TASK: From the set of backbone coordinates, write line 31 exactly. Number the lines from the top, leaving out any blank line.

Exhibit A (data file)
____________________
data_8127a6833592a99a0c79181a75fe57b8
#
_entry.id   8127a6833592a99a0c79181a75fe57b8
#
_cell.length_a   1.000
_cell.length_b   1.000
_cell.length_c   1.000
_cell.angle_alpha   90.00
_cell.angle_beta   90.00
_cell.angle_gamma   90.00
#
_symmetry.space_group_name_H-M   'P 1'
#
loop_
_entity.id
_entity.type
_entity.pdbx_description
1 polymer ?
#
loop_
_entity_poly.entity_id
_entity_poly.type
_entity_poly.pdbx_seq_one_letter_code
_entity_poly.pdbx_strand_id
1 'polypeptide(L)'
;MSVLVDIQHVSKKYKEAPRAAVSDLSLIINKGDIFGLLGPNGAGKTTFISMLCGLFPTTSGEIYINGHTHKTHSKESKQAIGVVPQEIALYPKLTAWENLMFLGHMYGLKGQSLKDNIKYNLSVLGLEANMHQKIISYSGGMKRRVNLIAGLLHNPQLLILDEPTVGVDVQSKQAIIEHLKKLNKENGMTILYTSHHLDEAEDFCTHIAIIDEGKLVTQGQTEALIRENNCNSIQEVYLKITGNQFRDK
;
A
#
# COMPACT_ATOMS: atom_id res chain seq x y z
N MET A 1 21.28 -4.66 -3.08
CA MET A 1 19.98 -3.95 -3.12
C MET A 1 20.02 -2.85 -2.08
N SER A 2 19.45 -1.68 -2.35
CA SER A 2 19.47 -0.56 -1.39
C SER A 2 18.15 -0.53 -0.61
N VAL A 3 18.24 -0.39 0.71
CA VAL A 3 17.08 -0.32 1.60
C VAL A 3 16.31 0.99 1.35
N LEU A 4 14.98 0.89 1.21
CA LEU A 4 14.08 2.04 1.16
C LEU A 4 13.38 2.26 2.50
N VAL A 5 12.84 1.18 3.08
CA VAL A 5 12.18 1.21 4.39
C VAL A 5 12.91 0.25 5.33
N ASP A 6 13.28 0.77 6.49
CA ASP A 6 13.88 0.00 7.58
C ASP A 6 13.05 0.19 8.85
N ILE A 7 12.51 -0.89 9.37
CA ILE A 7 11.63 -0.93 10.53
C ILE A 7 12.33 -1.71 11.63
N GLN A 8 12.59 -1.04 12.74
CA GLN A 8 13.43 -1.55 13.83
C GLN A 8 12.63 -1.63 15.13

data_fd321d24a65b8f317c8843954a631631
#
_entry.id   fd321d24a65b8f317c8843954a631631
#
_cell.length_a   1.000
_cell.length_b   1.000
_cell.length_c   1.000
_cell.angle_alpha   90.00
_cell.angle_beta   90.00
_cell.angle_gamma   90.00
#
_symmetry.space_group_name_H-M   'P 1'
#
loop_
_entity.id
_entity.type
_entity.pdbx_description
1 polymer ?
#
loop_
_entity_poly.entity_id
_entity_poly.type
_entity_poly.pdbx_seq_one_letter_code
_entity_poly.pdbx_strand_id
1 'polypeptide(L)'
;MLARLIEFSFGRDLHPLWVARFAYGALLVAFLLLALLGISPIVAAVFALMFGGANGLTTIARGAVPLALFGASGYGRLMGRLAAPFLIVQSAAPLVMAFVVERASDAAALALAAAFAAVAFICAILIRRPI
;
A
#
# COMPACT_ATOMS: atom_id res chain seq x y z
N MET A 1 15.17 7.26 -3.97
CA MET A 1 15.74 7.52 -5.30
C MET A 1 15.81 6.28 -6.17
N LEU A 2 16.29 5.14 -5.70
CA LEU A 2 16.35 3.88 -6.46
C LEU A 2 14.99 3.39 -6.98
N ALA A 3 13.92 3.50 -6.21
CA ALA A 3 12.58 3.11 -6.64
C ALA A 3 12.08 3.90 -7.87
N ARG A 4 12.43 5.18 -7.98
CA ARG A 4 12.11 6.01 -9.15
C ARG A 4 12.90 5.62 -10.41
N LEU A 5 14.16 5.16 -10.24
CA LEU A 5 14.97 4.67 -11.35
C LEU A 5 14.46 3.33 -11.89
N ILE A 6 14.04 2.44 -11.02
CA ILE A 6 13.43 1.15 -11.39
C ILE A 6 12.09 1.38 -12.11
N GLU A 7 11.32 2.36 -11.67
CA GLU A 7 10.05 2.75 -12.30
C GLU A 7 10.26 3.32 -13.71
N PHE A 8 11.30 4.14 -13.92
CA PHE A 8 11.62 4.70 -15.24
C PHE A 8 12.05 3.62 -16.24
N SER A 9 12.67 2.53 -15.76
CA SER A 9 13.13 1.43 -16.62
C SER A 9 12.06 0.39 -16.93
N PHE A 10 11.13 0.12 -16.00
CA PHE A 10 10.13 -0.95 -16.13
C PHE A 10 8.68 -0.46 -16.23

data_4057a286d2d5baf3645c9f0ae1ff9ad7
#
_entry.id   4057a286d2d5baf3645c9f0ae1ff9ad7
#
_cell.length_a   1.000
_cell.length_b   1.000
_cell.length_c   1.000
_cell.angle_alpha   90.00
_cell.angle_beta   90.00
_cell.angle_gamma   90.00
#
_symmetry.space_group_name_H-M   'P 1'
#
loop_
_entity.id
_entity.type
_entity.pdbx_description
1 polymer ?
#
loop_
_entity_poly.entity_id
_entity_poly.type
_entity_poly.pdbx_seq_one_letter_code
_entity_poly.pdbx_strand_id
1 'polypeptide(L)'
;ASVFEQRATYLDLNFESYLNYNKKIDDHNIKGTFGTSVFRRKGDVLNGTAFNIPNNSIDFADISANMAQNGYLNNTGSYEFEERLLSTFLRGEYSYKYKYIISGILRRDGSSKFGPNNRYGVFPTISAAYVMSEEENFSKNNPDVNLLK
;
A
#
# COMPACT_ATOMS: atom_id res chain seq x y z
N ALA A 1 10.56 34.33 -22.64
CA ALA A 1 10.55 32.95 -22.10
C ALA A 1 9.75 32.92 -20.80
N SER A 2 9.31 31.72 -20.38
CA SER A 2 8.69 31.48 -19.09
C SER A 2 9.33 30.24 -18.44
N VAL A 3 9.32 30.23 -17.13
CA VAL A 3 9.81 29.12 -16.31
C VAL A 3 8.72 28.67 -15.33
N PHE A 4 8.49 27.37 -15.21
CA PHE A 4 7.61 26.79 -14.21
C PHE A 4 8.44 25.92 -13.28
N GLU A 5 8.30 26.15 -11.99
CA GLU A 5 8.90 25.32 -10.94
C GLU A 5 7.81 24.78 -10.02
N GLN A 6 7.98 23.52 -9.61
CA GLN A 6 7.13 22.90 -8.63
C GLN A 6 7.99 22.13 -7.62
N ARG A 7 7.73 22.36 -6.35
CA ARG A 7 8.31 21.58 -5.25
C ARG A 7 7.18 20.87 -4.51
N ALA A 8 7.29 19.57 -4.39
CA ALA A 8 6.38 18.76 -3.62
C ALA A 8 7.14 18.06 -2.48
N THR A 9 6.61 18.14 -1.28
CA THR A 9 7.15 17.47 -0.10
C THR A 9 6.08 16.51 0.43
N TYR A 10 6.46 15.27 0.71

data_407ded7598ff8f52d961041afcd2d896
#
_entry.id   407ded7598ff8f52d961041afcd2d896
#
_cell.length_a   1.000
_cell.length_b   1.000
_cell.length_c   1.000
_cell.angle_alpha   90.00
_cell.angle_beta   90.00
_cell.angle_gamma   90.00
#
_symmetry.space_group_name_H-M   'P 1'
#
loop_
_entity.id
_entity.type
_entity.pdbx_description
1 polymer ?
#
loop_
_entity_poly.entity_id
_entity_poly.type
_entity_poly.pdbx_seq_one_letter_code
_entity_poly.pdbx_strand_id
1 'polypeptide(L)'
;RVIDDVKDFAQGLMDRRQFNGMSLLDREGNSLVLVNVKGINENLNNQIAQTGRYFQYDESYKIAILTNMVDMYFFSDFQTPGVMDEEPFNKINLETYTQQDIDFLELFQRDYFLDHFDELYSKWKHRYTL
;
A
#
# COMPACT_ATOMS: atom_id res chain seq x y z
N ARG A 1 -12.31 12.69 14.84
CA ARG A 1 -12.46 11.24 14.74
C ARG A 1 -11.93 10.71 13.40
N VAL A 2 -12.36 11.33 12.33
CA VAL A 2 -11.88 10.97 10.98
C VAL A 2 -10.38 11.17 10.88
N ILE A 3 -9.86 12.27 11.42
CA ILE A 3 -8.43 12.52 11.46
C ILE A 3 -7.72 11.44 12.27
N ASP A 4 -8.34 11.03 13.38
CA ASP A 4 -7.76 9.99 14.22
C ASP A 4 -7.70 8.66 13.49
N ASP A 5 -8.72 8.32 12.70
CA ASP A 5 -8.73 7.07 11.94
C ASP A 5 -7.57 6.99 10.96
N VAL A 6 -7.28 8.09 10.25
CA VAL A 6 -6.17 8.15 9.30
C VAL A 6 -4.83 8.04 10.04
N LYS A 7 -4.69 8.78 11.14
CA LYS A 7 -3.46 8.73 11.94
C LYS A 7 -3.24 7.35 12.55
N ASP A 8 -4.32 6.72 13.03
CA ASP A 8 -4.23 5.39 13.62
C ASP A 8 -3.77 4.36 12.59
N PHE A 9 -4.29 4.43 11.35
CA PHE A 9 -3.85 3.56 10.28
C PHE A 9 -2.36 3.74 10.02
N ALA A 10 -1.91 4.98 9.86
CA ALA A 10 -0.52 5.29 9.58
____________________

N MET A 1 21.28 -4.66 -3.08